French warplanes fly over Central African Republic amid rebel offensives

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The Gendarmerie patrols with the United Nations Multidimensional Integrated Stabilization Mission in the Central African Republic
The Gendarmerie patrols with the United Nations Multidimensional Integrated Stabilization Mission in the Central African Republic

Rebels attacked two towns in the Central African Republic on Saturday as French warplanes flew over in an apparent attempt to deter an advance on the capital after a disputed election.

The attacks on Bouar, 440 km northwest of the capital and Grimari, 300 km northeast of Bangui, were the latest by a coalition of armed rebels backed by former president Francois Bozize.

The rebels had threatened to march on the capital and disrupt the Dec. 27 general election after Bozize's candidature was rejected by the country's highest court. They attacked towns close to Bangui but didn't reach the city.

President Faustin-Archange Touadera was declared the winner of the vote with more than 50% of votes cast, a result hotly disputed by the defeated candidates.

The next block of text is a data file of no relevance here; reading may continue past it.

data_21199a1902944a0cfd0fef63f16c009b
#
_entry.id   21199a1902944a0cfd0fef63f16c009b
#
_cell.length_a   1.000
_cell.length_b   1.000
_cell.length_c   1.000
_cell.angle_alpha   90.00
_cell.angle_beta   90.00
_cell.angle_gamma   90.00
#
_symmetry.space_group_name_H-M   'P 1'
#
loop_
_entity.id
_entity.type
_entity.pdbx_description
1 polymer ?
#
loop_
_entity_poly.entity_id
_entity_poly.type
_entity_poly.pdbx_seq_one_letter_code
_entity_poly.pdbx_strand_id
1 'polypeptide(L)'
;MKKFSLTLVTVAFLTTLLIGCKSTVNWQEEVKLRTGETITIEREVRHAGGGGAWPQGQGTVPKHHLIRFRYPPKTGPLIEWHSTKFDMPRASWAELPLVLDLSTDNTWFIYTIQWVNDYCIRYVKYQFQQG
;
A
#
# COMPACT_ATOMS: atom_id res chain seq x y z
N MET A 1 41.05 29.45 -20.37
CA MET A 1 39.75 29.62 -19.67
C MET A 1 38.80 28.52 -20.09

The gold- and diamond-rich country of 4.7 million has been hit by a successive wave of violence since Bozize was ousted by a rebellion in 2013. Thousands have been killed and more than a million forced from their homes.

Rebels attacked the market town of Bouar early on Saturday with heavy fighting reported at a military base. A resident said the rebels were pushed back but sporadic gunfire could still be heard in the town.

Images shared on social media showed several dozen residents seeking refuge at a cathedral in the town. In Grimari fighting continued into Saturday afternoon, residents said.

French President Emmanuel Macron's office said the military flight took place at the request of Touadera and with the permission of the U.N. peacekeeping mission in the country. French warplanes also flew over four days before the election.

Central African Republic's government was not immediately available to comment.

Macron condemned the recent violence in a phone call with Touadera, his office said, and reiterated his condemnation of Bozize.

Many of the opposition candidates have demanded the election be annulled and for the vote to be repeated, citing irregularities and low turnout following violent clashes.

Only half the Central African Republic's 1.8 million eligible voters were able to register due to rebel attacks.

France has a history of repeated military interventions in the Central African Republic, most recently from 2013-2016. The United Nations now maintains nearly 13,000 peacekeepers there.

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